Today, the technology platform is a loan management system, allowing lenders to originate, underwrite, process, and service their loans. We want to build on that to create a platform that allows a lender to do all of those things well, but also provides them with tools for customer acquisition, product development, and product selection. For example, we’ve developed a product for African-American entrepreneurs that we are testing in Detroit that is FICO agnostic and FICO blind. We created it because many of those entrepreneurs aren’t eligible for SBA loans primarily because of their FICO score, and we think this is a barrier that many mission-driven lenders are dealing with. By creating a product focused on underrepresented communities for which the FICO score is not the predominant indicator of success or failure, making that product available through the technology platform, and providing capital solutions through our soon-to-be-announced, mission-driven investment bank, we have the opportunity to really stand with and behind community-based organizations across the country.
IFF: Can you share any details about the investment bank and expand upon why it’s necessary?
Carr: We are developing a mission-driven investment bank which we believe is the first of its kind, and the focus is to better connect investors with community organizations through community-centric securities offerings. The philanthropic community and corporations are interested in supporting communities, but the challenge is that these types of institutional investors are typically looking to write checks of at least $100 million and an organization like Momentus Capital can’t necessarily handle taking an investment of that size on its balance sheet. Because of that, we believe there’s a need for an intermediary that sits between the institutional capital markets and organizations like ours and other CDFIs that can aggregate the work that we’re doing collectively and create investment and transactional structures for institutional investors that have a similar look and feel to what they’re already investing in.
Institutional investors and CDFIs often don’t speak the same language or have an understanding of each other’s sectors, and we believe that is the reason why investments haven’t happened at scale. What we want to make sure is that this entity can really work. We’ll be working with community-led organizations to ensure that community-led solutions are what we’re leading with and what are being aggregated, as opposed to investors driving all of the requirements. As an industry, that will allow us to drive capital where it’s most needed and to do it in a way that aligns with the visions that communities have for themselves.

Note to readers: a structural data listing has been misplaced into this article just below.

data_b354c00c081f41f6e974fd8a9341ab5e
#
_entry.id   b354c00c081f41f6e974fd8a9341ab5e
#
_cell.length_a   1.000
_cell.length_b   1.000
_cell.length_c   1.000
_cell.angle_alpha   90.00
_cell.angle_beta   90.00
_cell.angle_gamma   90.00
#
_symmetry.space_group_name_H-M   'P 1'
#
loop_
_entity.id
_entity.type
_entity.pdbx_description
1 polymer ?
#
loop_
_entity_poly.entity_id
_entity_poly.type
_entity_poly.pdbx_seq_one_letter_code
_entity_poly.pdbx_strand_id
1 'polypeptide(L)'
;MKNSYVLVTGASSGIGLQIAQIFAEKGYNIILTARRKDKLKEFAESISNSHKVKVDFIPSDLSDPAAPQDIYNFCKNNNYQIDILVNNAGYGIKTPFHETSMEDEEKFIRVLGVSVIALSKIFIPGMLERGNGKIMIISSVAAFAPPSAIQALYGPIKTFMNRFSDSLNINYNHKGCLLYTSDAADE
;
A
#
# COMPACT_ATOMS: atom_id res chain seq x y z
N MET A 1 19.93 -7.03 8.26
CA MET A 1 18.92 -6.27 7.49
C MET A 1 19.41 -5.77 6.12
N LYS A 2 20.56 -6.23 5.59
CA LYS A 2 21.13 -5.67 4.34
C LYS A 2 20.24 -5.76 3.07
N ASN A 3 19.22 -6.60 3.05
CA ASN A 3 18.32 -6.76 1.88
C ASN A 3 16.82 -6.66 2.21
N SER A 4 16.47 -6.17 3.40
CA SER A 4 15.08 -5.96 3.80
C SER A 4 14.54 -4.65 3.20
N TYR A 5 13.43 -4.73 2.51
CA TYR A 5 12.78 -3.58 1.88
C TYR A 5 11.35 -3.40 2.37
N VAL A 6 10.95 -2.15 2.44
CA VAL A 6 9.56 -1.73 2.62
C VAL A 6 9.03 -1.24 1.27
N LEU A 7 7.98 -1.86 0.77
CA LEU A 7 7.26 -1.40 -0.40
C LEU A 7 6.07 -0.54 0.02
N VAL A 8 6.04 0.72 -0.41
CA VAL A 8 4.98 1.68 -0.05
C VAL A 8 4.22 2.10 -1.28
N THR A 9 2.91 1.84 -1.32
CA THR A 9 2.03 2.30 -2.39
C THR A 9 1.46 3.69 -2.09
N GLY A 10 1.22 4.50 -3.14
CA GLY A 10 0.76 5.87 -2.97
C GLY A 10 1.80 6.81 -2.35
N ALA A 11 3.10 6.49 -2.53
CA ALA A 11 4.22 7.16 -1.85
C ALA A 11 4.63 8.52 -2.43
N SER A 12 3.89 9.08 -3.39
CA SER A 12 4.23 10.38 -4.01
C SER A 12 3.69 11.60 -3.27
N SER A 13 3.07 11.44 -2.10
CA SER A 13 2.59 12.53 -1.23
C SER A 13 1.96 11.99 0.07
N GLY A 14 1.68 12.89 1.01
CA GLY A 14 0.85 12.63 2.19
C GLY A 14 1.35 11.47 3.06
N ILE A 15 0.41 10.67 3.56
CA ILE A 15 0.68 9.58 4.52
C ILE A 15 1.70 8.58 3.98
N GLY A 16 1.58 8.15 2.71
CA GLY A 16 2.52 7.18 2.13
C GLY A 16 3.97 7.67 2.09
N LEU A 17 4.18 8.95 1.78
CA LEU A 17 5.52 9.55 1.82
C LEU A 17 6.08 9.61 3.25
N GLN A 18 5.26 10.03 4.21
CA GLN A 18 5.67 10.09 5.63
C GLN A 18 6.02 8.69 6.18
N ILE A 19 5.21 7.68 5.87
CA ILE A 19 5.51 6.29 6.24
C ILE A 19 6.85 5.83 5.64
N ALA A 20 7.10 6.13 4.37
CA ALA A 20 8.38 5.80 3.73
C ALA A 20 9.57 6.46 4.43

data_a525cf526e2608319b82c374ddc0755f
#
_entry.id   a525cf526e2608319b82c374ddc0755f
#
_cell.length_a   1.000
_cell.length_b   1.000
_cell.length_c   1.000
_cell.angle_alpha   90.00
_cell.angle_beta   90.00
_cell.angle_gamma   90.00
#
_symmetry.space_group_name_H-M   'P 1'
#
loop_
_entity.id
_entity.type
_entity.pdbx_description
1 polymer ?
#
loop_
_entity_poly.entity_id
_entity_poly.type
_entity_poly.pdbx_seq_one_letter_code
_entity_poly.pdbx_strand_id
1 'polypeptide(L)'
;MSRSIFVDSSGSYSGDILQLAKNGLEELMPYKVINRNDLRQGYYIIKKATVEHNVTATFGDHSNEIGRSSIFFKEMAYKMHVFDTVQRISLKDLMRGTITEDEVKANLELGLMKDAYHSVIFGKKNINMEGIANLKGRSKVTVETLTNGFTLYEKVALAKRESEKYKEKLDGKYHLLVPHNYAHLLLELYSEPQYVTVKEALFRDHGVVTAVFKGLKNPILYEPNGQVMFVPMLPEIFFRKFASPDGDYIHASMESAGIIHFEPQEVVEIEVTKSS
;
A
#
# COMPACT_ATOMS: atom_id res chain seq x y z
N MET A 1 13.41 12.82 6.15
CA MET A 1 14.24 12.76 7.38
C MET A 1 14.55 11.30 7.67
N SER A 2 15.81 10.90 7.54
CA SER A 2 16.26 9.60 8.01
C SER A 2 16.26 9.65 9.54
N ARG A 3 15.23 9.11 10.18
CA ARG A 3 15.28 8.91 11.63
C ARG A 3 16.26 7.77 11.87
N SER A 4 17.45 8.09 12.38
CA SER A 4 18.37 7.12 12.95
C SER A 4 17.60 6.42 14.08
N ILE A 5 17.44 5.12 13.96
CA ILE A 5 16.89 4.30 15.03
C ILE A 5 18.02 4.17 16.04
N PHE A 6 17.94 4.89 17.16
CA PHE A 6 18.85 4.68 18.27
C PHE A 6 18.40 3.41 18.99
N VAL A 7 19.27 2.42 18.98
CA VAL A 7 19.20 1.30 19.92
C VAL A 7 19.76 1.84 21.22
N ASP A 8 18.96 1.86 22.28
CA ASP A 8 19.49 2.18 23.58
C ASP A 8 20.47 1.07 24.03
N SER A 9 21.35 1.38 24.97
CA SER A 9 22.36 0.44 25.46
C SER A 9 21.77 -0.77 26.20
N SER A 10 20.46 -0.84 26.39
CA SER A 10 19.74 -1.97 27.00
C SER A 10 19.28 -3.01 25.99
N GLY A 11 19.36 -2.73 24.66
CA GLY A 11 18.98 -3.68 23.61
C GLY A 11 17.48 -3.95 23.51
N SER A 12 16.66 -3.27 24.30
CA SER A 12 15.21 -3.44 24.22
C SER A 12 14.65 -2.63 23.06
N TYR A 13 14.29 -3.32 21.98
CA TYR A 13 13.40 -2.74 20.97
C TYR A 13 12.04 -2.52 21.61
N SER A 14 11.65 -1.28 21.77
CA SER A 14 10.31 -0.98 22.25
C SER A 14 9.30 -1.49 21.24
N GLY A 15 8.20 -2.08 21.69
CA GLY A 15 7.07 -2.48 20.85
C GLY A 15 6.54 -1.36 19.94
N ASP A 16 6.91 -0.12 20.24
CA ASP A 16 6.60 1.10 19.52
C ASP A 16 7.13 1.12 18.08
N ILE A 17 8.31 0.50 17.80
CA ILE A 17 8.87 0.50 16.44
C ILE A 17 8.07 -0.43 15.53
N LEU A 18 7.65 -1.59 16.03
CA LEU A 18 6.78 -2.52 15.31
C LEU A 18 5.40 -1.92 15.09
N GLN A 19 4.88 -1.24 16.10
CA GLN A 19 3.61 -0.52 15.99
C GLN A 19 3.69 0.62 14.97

IFF: Is there anything Momentus Capital is working on right now that you haven’t been asked about since announcing its launch but have been hoping to talk about?
We strongly believe that there’s a role for us to play in ensuring that diverse founders have the ability to retain more ownership in their businesses.
Carr: One thing we’ll be talking about a lot more in the next six months that not many people are aware of yet is the work that we’re doing on the investing side — essentially focusing on equity vs. the traditional debt products our sector is known for. There are two big challenges in this area. First, only 1.4% of Black founders received venture capital funds. And yet, impact investments currently make up less than 2% of CDFI portfolios nationwide. Our impact investments team is looking to change that. We’ve brought on a group of diverse folks who have expertise making investments both domestically and abroad, and our goal is to address the historical inequities that have existed in this country by providing opportunities for businesses and business enterprises to scale and grow, to create more jobs and economic opportunity for underestimated communities.